Who will succeed at home field?

Four Finnish athletes know what it is like to win a World Championship medal at home field. The most recent one to experience this was long jumper Tommi Evilä, whose jumps at Helsinki Olympic Stadium are now part of Finnish sports history. Who will succeed next at IAAF World U20 Championships in Tampere?

Audiences at home prefer sprinter Samuel Purola, hurdler Viivi Lehikoinen and javelin thrower Elina Kinnunen, who all brought medals back home from last summer’s European Athletics U20 Championships. In addition pole vaulter Saga Andersson, discus thrower Helena Leveelahti  and shot putter Arttu Korkeasalo may be counted as Finland’s possible success athletes.

Purola runs and plays

Samuel Purola, 18, who runs for Oulun Pyrintö, is a sprinter in the second generation. Purola has developed quickly under the supervision of his father and coach Mika Purola. A tall (188 cm) sprinter placed third at 100 metres and fifth at 200 metres in the European Athletics U18 Championships in 2016. Last summer he ran silver at 100 metres and bronze at 200 metres in the European Athletics U20 Championships.

– I was surprised that I was able to place so well, Purola confessed in Grosseto.

When this text goes to print, Purola’s records at 100 and 200 metres were 10,31 and 20,84. He tries to be in his best shape in Tampere.

– For the last few weeks I have run better than ever in the rehearsals. I’m waiting for the World U20 Championships with confidence, said Purola.

Purola, who likes to spend his free time playing drums has a background in wrestling and football. His brother Eeli is a sprinter as well.

Lehikonen knows how to have a good timing 

Hurdler Viivi Lehikoinen knows how to do her best in the most important races. In 2016 she won 400 metre hurdles with her record 58,28 in European Athletics U18 Championships. A year ago she ran bronze in the European Athletics U20 Championships with the Finnish record in her age group, 56,49.

– When I saw my result at the board I was shocked. I had trouble realising what I had just done, Lehikoinen said in Italy.

Lehikoinen is coached by Jussi Ihamäki who coached Nooralotta Neziri when she won European Athletics U20 Championships and placed third in the European U23 Championships in 100 metre hurdles.

– The progress was as expected during the training season and my technique became better and better. Now during the summer the results have improved step by step. U20s are the main goal of the season, Lehikoinen says.

Lehikoinen, 18, graduated from Mäkelänrinne sports high school this spring.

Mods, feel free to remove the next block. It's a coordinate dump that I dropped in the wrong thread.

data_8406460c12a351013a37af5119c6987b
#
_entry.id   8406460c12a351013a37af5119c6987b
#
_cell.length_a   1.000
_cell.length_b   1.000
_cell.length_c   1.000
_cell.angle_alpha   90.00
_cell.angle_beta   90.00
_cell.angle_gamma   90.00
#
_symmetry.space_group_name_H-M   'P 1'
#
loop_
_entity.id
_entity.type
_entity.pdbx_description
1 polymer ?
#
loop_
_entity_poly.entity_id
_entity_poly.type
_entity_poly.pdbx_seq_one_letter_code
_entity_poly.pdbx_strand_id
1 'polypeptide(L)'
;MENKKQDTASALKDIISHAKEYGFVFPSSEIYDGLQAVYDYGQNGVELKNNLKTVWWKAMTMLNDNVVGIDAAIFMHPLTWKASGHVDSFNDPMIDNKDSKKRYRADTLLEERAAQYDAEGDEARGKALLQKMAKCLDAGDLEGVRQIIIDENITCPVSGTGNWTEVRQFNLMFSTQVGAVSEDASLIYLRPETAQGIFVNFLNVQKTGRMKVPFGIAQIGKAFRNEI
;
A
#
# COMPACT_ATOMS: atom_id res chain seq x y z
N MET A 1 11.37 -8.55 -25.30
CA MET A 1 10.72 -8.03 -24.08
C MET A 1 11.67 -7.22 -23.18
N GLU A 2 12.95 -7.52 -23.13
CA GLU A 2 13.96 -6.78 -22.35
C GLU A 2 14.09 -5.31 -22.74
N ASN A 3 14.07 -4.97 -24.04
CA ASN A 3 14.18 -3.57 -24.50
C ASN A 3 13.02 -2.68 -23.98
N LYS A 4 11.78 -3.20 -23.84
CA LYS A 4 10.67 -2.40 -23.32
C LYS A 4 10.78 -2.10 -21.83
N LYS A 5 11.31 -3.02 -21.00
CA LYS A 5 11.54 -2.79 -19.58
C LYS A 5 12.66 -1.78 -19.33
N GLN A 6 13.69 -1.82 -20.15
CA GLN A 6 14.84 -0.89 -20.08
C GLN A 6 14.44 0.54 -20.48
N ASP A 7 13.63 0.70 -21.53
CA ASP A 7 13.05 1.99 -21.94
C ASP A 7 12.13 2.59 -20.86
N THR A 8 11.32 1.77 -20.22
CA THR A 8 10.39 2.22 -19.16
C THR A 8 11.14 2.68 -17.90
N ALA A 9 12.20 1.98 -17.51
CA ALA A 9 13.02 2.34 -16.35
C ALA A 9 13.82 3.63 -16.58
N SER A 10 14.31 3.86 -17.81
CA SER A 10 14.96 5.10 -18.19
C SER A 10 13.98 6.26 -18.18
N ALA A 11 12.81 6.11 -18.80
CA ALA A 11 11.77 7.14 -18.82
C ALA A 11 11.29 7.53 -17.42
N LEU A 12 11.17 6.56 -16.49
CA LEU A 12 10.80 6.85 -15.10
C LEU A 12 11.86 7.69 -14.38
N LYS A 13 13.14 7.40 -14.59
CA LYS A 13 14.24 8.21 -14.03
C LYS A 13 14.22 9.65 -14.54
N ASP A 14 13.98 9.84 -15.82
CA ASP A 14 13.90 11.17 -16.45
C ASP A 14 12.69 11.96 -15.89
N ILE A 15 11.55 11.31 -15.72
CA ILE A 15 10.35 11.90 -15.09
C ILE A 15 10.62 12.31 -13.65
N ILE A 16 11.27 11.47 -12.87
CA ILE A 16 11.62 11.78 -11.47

Kinnunen switched skis to a javelin

Javelin thrower Elina Kinnunen comes from Uusikaupunki, Southwest Finland. Former cross country skier has developed fast under the guidance of her coach Tuomas Laaksonen. Kinnunen has the talent necessary to rise to the international top in her sport.

Kinnunen, 19, placed third in the European U18 Championships in 2016 as well as in the last year’s European U20 Championships.

– Now my goal is to take a brighter medal in Tampere, Kinnunen says about her plans for the coming season.

Her best result so far, 54,30, shows promising signs regarding the upcoming World U20 Championships.

Like Lehikoinen, Kinnunen also graduated from high school this spring.

The fourth place isn’t enough for Andersson anymore

Pole vaulter Saga Andersson wants to put a stop to her row of fourth places this summer in Tampere. She placed fourth at Youth Olympic Festival at Tbilisi, Georgia 2015, as well as in the European U18 Championships hold at the same place a year later. The third fourth place was achieved at the European U20 Championships in Grosseto, Italy, last year.

Andersson, 18, is a pole vaulter in the second generation. Her father Björn Andersson is also her coach. Her record is 442 indoors and 440 outdoors.

– Training has gone well. I have become stronger and faster. I have especially improved the beginning of the jump, Andersson says.

Andersson has competed in a good company for a long time, as Wilma Murto, who jumped the junior’s world record, is just one year older than her. Andersson studies in Swedish speaking high school, Helsinge gymnasium.

Many talented throwers

The Finnish team has several talented throwers, like discus thrower Helena Leveelahti, 18, who comes from Virrat, middle Finland. She placed fifth in the European U20 Championships last year, and her record is 54,67. Shot putter Arttu Korkeasalo, 18, competes for the first time in the U20 Championships and had thrown 19,43 with 6-kilo shot.

– I have what it takes to throw more than 20 metres, Korkeasalo promises.

Also hammer thrower Kiira Väänänen and javelin throwers Teemu Narvi and Roosa Ylönen have chances to place in top 8 in their sports. Narvi is considered to be a truly promising Finnish javelin thrower.

Kiira Väänänen